To call it a revolution might be underselling it. The ability to transmit works of fiction and non-fiction through the aether is likely more revolutionary than Johannes Gutenberg’s printing press. These are books that do not require ink and paper. Books that do not have weight. Books that we turn off instead of close. We’re only beginning to understand how these inventions will affect publishing and reading habits and literacy the world over.
E-reader prices are dropping and fast becoming affordable, even for modest wage earners. And for the first time, major book dealers are reporting they are selling more electronic books than paper books. It seems that readers are willing to make the digital leap. Well, that is, almost all the readers. Every revolution leaves a few people behind.
Most prisons do not allow inmates to own or use e-readers. Perhaps, one day, this will change. Maybe wardens will see the value in e-readers. But for now, prisoners are forced to consume the old, weighty, clunky, dog-eared tomes. You know the ones sitting on your shelf right now, under an inch of dust that you haven’t read in a decade? If you have an e-book reader, you should seriously consider donating some of your old analog book collection to people in need. And yes, prisoners are people with needs. Counties, states, and the federal government do not prioritize getting books behind bars. So, it’s up to us.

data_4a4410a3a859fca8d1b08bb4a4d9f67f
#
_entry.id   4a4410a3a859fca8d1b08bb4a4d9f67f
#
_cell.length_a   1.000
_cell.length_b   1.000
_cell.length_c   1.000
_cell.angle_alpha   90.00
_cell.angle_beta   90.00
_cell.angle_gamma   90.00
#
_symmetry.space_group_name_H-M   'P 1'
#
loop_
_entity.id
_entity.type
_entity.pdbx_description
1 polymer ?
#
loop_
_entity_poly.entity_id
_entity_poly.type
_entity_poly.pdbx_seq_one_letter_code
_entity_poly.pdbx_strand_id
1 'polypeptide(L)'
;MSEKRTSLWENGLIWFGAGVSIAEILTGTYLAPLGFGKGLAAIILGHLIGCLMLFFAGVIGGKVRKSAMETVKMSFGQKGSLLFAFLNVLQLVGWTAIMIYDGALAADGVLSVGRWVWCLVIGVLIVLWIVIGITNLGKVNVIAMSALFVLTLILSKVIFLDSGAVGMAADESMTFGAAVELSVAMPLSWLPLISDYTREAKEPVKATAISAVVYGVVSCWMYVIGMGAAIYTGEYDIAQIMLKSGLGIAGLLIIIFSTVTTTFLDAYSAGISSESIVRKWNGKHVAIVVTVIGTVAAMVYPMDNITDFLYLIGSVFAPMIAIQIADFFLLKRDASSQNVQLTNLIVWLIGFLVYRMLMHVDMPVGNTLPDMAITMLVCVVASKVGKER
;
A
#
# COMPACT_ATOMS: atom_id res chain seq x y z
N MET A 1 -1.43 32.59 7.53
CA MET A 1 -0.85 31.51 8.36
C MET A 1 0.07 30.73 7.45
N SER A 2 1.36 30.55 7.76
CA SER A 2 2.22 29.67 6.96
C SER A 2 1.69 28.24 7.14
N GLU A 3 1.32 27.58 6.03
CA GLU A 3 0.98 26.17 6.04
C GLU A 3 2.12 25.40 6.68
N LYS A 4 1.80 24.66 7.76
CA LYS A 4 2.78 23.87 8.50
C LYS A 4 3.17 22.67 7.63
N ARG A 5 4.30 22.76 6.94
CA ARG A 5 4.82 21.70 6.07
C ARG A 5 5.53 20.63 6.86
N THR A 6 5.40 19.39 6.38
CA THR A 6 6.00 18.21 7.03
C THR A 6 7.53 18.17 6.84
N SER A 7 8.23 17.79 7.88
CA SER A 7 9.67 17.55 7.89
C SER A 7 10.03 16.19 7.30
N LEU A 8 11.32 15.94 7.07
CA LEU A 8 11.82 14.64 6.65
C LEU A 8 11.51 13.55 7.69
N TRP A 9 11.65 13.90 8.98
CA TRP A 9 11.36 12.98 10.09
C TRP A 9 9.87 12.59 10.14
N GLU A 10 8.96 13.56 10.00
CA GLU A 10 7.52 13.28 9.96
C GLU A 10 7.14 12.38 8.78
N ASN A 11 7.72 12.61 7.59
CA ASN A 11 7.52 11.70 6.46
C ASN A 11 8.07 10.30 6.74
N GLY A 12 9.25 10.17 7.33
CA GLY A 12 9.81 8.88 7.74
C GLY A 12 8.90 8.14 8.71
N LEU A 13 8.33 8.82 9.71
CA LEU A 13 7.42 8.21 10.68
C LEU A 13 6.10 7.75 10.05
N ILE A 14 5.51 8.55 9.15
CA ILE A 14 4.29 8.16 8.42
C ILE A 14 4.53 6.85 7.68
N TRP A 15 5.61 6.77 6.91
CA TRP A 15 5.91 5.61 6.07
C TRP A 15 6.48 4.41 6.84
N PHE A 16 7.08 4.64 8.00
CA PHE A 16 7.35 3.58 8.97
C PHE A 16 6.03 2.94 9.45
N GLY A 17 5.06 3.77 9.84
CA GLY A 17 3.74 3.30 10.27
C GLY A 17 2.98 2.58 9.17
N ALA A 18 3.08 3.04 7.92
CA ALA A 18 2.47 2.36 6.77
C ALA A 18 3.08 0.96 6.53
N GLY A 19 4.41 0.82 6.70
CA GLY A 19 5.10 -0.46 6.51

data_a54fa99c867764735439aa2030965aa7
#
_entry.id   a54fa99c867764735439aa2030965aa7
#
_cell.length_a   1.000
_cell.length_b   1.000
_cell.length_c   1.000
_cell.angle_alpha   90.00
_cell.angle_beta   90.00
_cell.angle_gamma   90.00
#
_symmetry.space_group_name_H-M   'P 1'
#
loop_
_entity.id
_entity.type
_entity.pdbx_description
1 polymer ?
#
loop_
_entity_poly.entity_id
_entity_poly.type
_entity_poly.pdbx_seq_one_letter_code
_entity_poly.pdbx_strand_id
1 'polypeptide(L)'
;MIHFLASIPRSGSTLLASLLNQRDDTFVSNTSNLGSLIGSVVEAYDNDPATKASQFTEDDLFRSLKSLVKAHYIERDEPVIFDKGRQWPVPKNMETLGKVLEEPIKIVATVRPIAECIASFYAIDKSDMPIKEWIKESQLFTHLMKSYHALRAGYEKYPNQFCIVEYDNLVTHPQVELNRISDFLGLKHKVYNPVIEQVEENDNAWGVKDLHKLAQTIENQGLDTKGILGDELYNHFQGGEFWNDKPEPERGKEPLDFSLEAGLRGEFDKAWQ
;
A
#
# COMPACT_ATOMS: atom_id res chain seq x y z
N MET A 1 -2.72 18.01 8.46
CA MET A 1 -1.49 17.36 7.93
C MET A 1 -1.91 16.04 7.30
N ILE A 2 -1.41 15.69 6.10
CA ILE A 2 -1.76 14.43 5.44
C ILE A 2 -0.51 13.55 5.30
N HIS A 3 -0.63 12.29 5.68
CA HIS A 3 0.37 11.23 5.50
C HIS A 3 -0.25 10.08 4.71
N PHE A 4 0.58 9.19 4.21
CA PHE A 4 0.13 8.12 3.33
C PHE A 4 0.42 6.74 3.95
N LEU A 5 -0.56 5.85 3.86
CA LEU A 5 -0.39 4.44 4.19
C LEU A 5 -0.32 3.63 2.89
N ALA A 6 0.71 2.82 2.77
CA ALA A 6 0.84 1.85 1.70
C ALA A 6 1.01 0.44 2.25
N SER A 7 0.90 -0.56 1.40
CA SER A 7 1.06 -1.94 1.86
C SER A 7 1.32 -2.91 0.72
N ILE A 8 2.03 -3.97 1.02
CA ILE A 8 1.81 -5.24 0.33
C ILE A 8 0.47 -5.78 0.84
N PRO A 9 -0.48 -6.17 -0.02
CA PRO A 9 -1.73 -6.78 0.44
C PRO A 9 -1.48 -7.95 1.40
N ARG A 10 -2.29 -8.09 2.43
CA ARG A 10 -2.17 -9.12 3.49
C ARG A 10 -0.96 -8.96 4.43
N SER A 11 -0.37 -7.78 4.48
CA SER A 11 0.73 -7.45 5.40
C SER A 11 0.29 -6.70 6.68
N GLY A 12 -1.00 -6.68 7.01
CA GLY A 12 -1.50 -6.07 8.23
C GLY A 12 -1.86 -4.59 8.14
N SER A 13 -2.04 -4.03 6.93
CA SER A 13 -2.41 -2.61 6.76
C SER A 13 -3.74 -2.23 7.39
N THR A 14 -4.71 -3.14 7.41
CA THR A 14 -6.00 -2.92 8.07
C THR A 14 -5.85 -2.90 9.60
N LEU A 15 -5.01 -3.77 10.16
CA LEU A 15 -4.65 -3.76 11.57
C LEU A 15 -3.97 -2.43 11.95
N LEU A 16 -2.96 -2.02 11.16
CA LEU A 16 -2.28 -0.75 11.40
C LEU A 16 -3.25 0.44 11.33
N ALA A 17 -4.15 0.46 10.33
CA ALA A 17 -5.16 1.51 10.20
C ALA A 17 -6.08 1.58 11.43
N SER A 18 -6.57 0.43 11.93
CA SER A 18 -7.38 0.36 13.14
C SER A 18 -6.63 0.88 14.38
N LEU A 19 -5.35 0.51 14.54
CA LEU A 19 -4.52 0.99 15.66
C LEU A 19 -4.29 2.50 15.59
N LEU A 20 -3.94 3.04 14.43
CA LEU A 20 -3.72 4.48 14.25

The e-book revolution is here. Now make sure everyone gets to benefit from it.